The arrest of Ranjith K K, a former air force personnel on charges of spying at the behest of the ISI, Pakistan is an extremely worrying development. While investigating agencies are assessing the nature of information that he could have leaked out to the ISI, there is one thing clear and he fell prey to the oldest spy trick known as the honey trap.
Ranjith K K a dismissed IAF official was arrested by the Delhi police from Bhatinda in Punjab on charges of spying.
The Delhi police say that he had fallen trap to a lady called Damini McNaught who pretended to be an executive of a media firm. She had sought out information from him on the pretext that she was writing an article on the IAF.
Rs 3,500 budget for Honey Traps:
It is a well known fact that the ISI runs its Honey Traps from Faridkot in Pakistan. The ISI has a desk in Faridkot exclusively to set Honey Traps on Indian officials.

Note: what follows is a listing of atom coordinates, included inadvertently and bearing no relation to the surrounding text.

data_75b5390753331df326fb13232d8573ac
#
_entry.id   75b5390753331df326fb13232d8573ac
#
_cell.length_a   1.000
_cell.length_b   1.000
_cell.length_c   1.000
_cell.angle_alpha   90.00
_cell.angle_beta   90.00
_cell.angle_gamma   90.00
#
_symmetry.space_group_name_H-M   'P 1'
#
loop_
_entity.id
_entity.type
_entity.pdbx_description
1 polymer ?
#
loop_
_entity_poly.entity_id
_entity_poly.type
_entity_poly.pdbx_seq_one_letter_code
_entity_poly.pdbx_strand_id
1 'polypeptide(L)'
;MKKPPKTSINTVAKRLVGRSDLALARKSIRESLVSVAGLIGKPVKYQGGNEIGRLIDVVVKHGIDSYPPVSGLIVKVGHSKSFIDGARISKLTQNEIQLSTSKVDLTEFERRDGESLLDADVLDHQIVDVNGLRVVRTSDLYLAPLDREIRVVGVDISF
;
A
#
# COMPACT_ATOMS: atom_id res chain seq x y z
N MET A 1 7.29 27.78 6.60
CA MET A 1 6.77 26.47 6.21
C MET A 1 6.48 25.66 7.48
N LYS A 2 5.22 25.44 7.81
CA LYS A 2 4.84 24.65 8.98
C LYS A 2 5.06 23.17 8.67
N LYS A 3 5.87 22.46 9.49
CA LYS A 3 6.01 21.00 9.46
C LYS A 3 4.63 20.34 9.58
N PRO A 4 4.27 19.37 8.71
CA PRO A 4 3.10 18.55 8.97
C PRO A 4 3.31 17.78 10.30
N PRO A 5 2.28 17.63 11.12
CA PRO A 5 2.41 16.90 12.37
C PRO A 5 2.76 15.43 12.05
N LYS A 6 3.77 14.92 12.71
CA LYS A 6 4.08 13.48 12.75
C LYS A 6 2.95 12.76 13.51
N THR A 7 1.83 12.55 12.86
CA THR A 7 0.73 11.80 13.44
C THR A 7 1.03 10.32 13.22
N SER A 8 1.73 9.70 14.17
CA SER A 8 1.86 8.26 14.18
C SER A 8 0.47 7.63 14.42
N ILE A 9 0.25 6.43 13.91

It is the oldest spy game in the world and surprisingly it works even today. It may be recalled that a subedar from Hyderabad had been arrested in August 2014 after a lady by the name Anushka set a trap for him.
The ISI has an annual budget of Rs 3,500 crore. This entire amount is spent on running the Faridkot wing. While in some cases, women lure officers with their charm by posting fake photographs in many other cases there has been a financial transaction.
The amount spent on each Honey Trap would vary between Rs 5 lakh and Rs 25 lakh and this is dependant entirely on the nature of the information.
Once the trap is set, the women continue to extract information for as long as they can. However once they get their information they disappear from the radar.
It has been extremely difficult for Intelligence agencies to track such persons. Most of the times it is not a woman who sets the trap.
A man posing as a woman sets the trap most of the time. Moreover all the accounts that are created are operational only for a certain amount of time. Considering this racket is run by the ISI, it is extremely easy for them to wipe out all possible evidence that could lead up to a trail.